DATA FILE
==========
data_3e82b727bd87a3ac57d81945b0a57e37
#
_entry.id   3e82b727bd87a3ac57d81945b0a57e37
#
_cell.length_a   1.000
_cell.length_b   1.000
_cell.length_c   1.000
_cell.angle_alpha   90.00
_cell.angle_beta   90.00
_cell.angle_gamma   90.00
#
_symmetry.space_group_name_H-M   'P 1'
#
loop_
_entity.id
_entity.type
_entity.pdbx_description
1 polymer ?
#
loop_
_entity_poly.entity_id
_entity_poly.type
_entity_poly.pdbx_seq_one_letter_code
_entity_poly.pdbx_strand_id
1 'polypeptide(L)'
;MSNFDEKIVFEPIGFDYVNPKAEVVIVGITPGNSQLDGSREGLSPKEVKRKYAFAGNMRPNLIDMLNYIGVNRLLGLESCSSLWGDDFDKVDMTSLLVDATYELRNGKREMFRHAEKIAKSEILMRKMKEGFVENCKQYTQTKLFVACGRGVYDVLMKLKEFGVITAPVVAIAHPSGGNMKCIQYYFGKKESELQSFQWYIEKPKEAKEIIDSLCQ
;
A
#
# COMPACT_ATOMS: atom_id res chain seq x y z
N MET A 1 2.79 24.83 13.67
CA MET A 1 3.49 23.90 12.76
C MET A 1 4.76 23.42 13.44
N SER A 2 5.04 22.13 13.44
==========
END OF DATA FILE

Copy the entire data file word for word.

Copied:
data_3e82b727bd87a3ac57d81945b0a57e37
#
_entry.id   3e82b727bd87a3ac57d81945b0a57e37
#
_cell.length_a   1.000
_cell.length_b   1.000
_cell.length_c   1.000
_cell.angle_alpha   90.00
_cell.angle_beta   90.00
_cell.angle_gamma   90.00
#
_symmetry.space_group_name_H-M   'P 1'
#
loop_
_entity.id
_entity.type
_entity.pdbx_description
1 polymer ?
#
loop_
_entity_poly.entity_id
_entity_poly.type
_entity_poly.pdbx_seq_one_letter_code
_entity_poly.pdbx_strand_id
1 'polypeptide(L)'
;MSNFDEKIVFEPIGFDYVNPKAEVVIVGITPGNSQLDGSREGLSPKEVKRKYAFAGNMRPNLIDMLNYIGVNRLLGLESCSSLWGDDFDKVDMTSLLVDATYELRNGKREMFRHAEKIAKSEILMRKMKEGFVENCKQYTQTKLFVACGRGVYDVLMKLKEFGVITAPVVAIAHPSGGNMKCIQYYFGKKESELQSFQWYIEKPKEAKEIIDSLCQ
;
A
#
# COMPACT_ATOMS: atom_id res chain seq x y z
N MET A 1 2.79 24.83 13.67
CA MET A 1 3.49 23.90 12.76
C MET A 1 4.76 23.42 13.44
N SER A 2 5.04 22.13 13.44